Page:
Armed with New Findings about this Power Food, Nutritionists are
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The good-old commercial on national television recommended one egg a day for nearly two decades. The ‘supermeal,’ however, fell out of favour when doctors across the globe suspected that the yellow yolk could increase cholesterol and risks of heart diseases.
Now, a number of scientific papers in the US and the UK are making recommendations urging people to have an egg a day, as it not only boosts health, but also prevents obesity. A study by Carrie Ruxton, a US-based independent dietician, has concluded after analysing more than 70 research papers that eggs not only help in preventing diseases like cancer, heart ailments, eye disorders and mental disorders, it also helps in weight management. A rich source of protein and packed with nutrients like vitamin D, vitamin B12, selenium and chlorine, an egg also prevents multiple sclerosis.
Indian nutritionists agree. “We have always recommended one egg a day for normal and healthy individuals,” says B Sesikiran, director, National Institute of Nutrition, Hyderabad. The calorific value of egg is only about 80 and it has 6.3 grams of protein. Protein is a combination of amino acids vital for muscle growth. Since the body cannot produce proteins, they have to be included in the daily diet. Also, calcium, most of which is contained in the yolk, plays a major role in building and maintaining bones and teeth. While cephalin, which is about 0.2 grms in an egg, ensures healthy nerves, lecithin helps brain function, say nutritionists. Egg white contains riboflavin and niacin. Niacin, which assists in the functioning of the digestive system, skin, and nerves, is also important for the conversion of food to energy.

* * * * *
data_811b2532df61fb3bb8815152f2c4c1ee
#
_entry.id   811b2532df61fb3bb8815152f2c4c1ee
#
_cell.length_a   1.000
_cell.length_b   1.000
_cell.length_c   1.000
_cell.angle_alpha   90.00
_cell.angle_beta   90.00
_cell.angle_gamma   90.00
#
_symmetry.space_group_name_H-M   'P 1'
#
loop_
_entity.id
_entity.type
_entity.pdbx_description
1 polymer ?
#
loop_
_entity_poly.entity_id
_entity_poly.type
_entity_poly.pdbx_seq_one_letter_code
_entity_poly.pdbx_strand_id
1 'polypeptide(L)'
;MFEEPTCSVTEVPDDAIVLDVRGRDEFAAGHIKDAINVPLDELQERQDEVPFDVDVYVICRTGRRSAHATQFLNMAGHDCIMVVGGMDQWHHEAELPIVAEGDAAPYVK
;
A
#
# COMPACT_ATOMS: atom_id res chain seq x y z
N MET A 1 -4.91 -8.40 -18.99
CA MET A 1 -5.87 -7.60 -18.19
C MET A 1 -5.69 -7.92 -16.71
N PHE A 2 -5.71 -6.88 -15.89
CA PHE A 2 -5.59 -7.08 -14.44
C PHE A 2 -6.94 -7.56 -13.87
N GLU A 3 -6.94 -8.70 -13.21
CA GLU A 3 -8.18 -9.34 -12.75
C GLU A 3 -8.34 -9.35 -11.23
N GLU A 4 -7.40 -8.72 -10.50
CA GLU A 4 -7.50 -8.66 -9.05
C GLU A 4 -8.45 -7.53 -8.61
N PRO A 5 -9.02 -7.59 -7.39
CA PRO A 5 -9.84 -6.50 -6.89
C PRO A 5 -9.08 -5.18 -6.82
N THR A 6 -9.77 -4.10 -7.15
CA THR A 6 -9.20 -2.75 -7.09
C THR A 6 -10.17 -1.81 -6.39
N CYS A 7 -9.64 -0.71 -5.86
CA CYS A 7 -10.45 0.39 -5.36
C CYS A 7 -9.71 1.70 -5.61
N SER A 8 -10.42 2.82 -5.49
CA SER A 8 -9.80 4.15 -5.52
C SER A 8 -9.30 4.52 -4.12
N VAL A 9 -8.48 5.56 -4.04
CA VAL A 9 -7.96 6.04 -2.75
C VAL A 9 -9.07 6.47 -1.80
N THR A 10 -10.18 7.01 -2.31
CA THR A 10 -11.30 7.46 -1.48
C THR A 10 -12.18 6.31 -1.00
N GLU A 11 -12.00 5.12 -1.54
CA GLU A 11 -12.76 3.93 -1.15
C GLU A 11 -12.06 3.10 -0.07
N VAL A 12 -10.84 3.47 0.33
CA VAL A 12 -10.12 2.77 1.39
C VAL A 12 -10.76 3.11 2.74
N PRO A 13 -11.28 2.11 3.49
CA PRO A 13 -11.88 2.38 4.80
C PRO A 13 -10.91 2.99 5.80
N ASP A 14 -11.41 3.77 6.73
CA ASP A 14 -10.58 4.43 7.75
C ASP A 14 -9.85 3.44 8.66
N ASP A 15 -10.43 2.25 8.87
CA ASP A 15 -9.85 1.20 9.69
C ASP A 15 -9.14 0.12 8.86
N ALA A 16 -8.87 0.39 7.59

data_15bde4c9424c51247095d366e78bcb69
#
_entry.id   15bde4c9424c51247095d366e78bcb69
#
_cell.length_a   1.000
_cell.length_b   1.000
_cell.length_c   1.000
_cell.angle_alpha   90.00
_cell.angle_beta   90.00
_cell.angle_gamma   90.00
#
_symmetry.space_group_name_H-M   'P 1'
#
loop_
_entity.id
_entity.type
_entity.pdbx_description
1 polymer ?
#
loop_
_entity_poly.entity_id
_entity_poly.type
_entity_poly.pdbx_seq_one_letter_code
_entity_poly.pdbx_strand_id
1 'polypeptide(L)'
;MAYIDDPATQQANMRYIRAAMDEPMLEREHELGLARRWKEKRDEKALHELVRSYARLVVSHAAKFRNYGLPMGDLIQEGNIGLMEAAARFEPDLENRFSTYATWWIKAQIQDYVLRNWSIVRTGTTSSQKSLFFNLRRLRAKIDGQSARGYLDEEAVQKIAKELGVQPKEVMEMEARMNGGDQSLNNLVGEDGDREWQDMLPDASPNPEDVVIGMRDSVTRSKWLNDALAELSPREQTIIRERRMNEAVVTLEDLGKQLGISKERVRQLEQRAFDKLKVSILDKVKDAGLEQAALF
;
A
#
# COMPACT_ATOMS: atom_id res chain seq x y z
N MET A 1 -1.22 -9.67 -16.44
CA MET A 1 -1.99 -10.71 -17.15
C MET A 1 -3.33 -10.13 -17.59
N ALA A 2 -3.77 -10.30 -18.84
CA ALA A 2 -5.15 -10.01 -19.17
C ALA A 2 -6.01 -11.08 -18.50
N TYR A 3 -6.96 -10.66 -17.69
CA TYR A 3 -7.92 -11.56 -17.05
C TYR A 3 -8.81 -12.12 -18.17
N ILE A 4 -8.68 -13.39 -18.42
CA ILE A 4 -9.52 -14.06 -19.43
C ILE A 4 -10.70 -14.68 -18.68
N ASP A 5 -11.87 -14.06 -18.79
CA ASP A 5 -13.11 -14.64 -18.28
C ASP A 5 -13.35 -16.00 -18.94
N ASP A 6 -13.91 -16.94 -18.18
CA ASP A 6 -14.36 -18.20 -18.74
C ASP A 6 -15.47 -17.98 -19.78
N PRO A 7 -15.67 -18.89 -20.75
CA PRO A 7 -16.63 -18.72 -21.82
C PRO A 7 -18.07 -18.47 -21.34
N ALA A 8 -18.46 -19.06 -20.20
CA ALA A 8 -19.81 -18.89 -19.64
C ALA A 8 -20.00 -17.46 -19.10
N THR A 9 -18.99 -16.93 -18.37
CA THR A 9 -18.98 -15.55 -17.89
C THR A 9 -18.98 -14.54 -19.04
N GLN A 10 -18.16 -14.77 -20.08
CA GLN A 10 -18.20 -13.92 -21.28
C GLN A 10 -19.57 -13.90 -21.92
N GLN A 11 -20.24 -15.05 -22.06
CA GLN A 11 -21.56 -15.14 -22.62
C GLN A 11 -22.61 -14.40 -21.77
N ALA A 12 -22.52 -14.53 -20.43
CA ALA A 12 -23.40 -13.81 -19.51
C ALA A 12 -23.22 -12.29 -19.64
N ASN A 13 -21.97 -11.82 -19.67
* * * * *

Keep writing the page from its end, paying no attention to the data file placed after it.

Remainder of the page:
Eggs do contain cholesterol. Senior cardiologists like Dr G Sengottuvelu say that for most healthy people, it’s the total fat, especially saturated fats (found in meat fat, chicken skin, full fat dairy, coconut and palm oils) and trans fats (found in processed foods, snacks foods and many cookies and crackers) that has the greatest effect on cholesterol levels.
Sesikiran says studies too have reflected this. “Cholesterol in eggs has a clinically insignificant effect on blood cholesterol. While people with high blood cholesterol are at increased risk of heart disease, only a third of the cholesterol in the body is attributed to diet,” he said. “It’s true that some people are more sensitive to the cholesterol in foods and experience increase in blood cholesterol when they eat cholesterol-rich foods. Those with high cholesterol along with family history of heart diseases or sudden deaths should limit themselves to three eggs a week. “For everyone else we recommend one a day,” he said.